Editor’s Note: This whiskey was provided to us as a review sample by Creek Water. This in no way, per our editorial policies, influenced the final outcome of this review. It should also be noted that by clicking the buy link towards the bottom of this review our site receives a small referral payment which helps to support, but not influence, our editorial and other costs.
There are a lot of moving pieces to this whiskey. It’s a celebrity-affiliated whiskey from American rapper Yelawolf, released by his Creek Water brand and produced by Next Century Spirits (NCS), which is based out of Raleigh, North Carolina. Next Century Spirits is a full service sourcing distillery that, according to its website, is dedicated to helping clients “create the perfect spirit for your private brand or private label business.”
To understand this whiskey better, we turn to Creek Water, “Sometimes Y”, and Yelawolf. Creek Water is a whiskey brand from Slumerican founder and American rapper Yelawolf. We’ve all seen the celebrity alcohol game before; an artist, for whatever personal or pecuniary reason, decides to “create” a liquor. Dos Hombres, 818, Crystal Skull, and Blackened Whiskey are all celebrity-affiliated, to name a couple of the dozen or so labels out there. Arguably they try to market to the population that intersects with their existing culture. In this case we have a “country rapper,” so whiskey is a natural choice.
Creek Water has two standard offerings: a 100 proof whiskey and a cinnamon whiskey. Now, with the help of NCS, they are releasing “Sometimes Y” whiskey, named for the artist’s most recent album. A major departure from the standard $22 +tax bottles, this 600 bottle limited run of 18 year-old whiskey has a starting price of $400. This is an 18-year-old rye whiskey double-barrel finished in heavy toast virgin American oak casks and light toasted French oak casks. The whiskey comes in a “premium hand-made custom wood box with silver serpent emblems and hand-crafted leather details.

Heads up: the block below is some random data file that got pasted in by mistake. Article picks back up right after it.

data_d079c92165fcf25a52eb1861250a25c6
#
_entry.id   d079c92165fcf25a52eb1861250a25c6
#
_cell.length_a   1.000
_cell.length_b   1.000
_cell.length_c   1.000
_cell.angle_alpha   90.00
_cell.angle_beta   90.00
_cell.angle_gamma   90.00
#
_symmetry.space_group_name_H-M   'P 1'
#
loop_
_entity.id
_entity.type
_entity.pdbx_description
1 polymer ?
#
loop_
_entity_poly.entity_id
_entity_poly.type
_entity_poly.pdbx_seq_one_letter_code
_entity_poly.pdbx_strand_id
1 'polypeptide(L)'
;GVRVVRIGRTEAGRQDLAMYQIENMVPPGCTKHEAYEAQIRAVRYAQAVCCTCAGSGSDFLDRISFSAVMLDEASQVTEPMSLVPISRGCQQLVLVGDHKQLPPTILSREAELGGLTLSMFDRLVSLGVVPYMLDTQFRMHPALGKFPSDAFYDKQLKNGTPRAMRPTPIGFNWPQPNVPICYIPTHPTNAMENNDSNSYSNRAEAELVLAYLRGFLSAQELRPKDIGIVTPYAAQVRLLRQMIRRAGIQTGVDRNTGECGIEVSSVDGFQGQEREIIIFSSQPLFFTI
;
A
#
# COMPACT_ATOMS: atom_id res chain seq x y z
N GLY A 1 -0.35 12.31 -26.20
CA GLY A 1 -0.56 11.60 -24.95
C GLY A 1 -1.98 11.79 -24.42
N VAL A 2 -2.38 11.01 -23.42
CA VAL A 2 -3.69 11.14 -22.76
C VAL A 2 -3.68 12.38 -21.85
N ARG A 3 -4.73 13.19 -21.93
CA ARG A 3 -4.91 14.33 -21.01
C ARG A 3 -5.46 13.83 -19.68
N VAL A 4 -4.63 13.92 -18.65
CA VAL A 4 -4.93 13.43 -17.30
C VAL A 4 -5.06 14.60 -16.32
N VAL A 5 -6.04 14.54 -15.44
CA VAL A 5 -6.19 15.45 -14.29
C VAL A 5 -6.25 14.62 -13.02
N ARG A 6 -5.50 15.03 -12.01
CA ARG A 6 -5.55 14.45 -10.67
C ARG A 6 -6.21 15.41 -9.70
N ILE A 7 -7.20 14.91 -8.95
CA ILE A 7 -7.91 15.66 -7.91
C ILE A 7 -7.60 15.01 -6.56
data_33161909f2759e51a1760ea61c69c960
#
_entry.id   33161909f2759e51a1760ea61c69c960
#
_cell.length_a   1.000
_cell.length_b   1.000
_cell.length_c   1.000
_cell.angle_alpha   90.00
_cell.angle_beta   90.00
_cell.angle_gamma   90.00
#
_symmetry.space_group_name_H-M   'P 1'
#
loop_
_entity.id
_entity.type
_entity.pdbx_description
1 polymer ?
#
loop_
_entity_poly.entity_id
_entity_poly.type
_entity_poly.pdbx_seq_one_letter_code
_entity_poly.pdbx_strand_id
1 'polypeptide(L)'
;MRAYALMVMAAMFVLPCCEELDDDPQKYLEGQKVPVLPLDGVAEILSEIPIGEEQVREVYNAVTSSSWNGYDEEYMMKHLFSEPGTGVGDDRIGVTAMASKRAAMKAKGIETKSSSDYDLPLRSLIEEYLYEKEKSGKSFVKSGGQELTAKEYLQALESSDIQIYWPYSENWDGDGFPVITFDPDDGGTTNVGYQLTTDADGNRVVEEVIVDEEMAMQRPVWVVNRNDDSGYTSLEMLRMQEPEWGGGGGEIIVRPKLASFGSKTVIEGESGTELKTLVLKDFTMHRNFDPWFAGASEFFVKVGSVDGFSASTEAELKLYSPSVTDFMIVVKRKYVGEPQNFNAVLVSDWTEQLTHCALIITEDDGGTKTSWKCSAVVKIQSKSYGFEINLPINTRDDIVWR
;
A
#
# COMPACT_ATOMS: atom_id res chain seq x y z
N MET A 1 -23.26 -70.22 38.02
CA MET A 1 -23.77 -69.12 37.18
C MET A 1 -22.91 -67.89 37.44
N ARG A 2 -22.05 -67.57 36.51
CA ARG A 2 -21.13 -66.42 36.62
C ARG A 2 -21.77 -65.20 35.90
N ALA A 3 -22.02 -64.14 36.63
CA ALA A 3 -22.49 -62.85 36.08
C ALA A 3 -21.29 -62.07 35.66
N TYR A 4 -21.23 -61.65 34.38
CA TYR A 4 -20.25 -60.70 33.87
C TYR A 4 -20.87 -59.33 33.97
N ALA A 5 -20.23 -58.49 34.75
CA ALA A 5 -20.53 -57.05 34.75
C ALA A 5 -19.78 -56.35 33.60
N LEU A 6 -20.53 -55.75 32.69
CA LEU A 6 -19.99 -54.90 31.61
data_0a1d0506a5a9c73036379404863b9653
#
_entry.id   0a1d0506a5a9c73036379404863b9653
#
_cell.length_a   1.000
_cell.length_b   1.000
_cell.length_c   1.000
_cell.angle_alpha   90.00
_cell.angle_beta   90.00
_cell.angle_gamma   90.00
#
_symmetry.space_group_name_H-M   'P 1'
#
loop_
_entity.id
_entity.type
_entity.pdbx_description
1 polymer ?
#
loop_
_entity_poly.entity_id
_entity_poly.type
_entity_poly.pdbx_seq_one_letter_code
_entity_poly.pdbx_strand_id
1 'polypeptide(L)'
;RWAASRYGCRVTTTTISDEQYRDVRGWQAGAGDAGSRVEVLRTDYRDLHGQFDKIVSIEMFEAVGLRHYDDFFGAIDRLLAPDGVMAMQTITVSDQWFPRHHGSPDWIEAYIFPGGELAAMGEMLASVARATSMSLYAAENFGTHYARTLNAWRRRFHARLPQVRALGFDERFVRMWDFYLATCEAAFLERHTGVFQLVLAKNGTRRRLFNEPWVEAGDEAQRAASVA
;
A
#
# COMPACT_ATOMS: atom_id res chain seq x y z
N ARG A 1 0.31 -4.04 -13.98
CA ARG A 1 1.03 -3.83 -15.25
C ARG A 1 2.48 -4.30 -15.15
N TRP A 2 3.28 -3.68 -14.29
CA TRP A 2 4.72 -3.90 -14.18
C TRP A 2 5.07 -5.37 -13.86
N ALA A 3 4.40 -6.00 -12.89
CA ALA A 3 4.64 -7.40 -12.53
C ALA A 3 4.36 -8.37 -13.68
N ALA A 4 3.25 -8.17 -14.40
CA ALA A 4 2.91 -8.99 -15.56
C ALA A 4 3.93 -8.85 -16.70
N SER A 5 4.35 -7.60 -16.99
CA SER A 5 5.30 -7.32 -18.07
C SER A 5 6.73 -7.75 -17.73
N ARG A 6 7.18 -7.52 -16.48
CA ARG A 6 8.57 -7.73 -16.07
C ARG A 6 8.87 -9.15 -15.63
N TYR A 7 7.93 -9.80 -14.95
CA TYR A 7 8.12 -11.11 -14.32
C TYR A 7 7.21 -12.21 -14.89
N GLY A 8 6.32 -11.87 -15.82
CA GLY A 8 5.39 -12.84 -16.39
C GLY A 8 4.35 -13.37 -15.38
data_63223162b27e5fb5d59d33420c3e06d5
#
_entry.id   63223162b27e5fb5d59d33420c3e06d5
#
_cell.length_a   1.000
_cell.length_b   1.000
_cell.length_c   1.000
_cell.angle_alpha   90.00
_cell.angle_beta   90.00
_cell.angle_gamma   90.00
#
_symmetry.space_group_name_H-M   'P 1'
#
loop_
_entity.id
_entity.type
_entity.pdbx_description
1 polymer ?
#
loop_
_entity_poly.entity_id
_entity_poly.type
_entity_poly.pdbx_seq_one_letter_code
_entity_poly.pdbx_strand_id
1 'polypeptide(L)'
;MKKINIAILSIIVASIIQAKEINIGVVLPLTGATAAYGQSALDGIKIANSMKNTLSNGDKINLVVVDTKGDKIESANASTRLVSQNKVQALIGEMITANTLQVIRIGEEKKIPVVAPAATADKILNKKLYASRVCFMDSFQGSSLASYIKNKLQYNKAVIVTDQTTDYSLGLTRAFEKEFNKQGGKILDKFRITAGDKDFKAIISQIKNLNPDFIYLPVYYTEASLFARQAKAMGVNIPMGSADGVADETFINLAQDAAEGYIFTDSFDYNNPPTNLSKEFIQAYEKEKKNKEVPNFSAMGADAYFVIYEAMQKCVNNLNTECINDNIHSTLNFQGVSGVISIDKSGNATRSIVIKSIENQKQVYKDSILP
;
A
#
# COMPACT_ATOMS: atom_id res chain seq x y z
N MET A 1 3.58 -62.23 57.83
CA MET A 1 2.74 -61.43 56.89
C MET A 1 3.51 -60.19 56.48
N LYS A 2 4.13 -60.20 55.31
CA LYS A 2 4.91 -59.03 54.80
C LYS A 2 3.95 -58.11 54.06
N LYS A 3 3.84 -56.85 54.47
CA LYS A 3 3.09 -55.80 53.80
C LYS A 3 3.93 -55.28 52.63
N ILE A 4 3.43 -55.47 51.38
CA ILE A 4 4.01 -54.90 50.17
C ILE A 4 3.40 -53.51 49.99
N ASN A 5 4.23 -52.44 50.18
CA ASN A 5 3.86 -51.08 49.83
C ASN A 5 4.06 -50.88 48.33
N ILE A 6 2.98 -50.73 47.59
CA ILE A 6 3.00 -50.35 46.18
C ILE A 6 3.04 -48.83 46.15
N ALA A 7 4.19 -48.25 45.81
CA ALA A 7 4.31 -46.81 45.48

Like the Sometimes Y album, the whiskey bottle itself evokes the artists’ refined outlaw-loving spirit. This whiskey is really a love letter to fans of my music, apparel, and whiskey,” said Yelawolf. “Like the music throughout my career, this whiskey is a bit more nuanced, and refined but still packs a punch when you least expect it.”
After researching, I don’t know too much about the technical details of this whiskey. It’s a rye whiskey. The packaging is rather ornate, but at $400.00 and a run of 600 bottles, I would hope so. Do Creek Water and Yelawolf have the draw to sell nearly a quarter million dollars in whiskey? With these questions, we turn to the glass.
Tasting Notes: Creek Water “Sometimes Y” Rye Whiskey
Vital Stats: 97.9 Proof, 48.9% ABV. MSRP $400.00
Appearance: A golden color with thin evenly spaced legs.
Nose: The nose on this is one of the more inviting I have ever reviewed. Simply put this is sweet and warm. With the first whiff I stepped into an apple orchard full of ripe green apple, followed by spring flowers and wild grass. A return smell brought forth milk & honey, dark sugar, and caramel. There is some alcohol present, but nothing too distracting.
Taste: The smell and taste are compatible, but not a perfect transition. I found charcoal on the foretaste with some anise. The whiskey is semi-dry but clings to the teeth nicely. There is a solid burn to the throat but nothing intrusive. We are greeted with some oak, dark chocolate, red wine, and mild sweetness. The finish is medium to long. It sticks around, but I wish it would hang around a bit more. There is a mild oak char and caramel left on the tongue.
Whiskey Review: Creek Water “Sometimes Y” Rye Whiskey
This whiskey is a solid but not a complete package. It was approachable and fun to drink. The nose was exceptional to me, and I would be happy to smell it all day. The whiskey itself left a little on the mixing room floor, however. At 18 years old I feel the whiskey needed more depth of character, I found myself wishing for more complexity from the oak.
However, in the end the whiskey was good, and I enjoyed it. It could easily hang with many other whiskies out there, and you wouldn’t be disappointed in a glass. This may still be more marketing stunt than product, but as far as marketing stunts go, the product isn’t bad.
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Charles Steele is a Portland area attorney, born and raised in the Pacific Northwest. His legal education affords him an analytical approach to understanding whiskey and other aged spirits. Traditionally a legal writer, freelancing for The Whiskey Wash will prove a unique opportunity to flex his writing skills. Although he...